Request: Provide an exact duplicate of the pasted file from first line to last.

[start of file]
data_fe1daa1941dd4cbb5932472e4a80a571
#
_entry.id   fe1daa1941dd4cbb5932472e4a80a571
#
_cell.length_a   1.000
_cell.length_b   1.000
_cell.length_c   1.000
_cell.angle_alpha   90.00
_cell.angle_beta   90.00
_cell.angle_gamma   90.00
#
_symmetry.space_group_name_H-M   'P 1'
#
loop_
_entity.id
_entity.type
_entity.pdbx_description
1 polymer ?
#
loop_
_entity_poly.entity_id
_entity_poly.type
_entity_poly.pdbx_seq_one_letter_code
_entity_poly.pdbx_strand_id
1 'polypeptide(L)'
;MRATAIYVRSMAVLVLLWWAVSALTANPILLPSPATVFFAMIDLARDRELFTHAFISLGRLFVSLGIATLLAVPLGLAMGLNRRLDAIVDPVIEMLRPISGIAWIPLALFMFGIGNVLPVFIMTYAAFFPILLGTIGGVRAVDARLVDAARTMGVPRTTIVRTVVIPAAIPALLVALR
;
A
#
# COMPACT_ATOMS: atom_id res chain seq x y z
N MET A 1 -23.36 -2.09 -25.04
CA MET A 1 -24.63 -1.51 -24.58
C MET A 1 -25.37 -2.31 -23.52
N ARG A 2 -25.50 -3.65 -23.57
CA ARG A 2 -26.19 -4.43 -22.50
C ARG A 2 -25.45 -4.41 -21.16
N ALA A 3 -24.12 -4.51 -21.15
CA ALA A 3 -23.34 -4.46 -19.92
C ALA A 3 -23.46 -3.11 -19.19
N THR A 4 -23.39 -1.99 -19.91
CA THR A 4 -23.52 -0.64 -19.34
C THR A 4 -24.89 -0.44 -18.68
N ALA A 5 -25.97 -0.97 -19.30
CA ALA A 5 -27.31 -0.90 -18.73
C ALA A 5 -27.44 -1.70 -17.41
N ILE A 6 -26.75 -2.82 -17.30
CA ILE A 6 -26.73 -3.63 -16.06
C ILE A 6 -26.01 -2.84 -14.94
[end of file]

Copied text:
data_fe1daa1941dd4cbb5932472e4a80a571
#
_entry.id   fe1daa1941dd4cbb5932472e4a80a571
#
_cell.length_a   1.000
_cell.length_b   1.000
_cell.length_c   1.000
_cell.angle_alpha   90.00
_cell.angle_beta   90.00
_cell.angle_gamma   90.00
#
_symmetry.space_group_name_H-M   'P 1'
#
loop_
_entity.id
_entity.type
_entity.pdbx_description
1 polymer ?
#
loop_
_entity_poly.entity_id
_entity_poly.type
_entity_poly.pdbx_seq_one_letter_code
_entity_poly.pdbx_strand_id
1 'polypeptide(L)'
;MRATAIYVRSMAVLVLLWWAVSALTANPILLPSPATVFFAMIDLARDRELFTHAFISLGRLFVSLGIATLLAVPLGLAMGLNRRLDAIVDPVIEMLRPISGIAWIPLALFMFGIGNVLPVFIMTYAAFFPILLGTIGGVRAVDARLVDAARTMGVPRTTIVRTVVIPAAIPALLVALR
;
A
#
# COMPACT_ATOMS: atom_id res chain seq x y z
N MET A 1 -23.36 -2.09 -25.04
CA MET A 1 -24.63 -1.51 -24.58
C MET A 1 -25.37 -2.31 -23.52
N ARG A 2 -25.50 -3.65 -23.57
CA ARG A 2 -26.19 -4.43 -22.50
C ARG A 2 -25.45 -4.41 -21.16
N ALA A 3 -24.12 -4.51 -21.15
CA ALA A 3 -23.34 -4.46 -19.92
C ALA A 3 -23.46 -3.11 -19.19
N THR A 4 -23.39 -1.99 -19.91
CA THR A 4 -23.52 -0.64 -19.34
C THR A 4 -24.89 -0.44 -18.68
N ALA A 5 -25.97 -0.97 -19.30
CA ALA A 5 -27.31 -0.90 -18.73
C ALA A 5 -27.44 -1.70 -17.41
N ILE A 6 -26.75 -2.82 -17.30
CA ILE A 6 -26.73 -3.63 -16.06
C ILE A 6 -26.01 -2.84 -14.94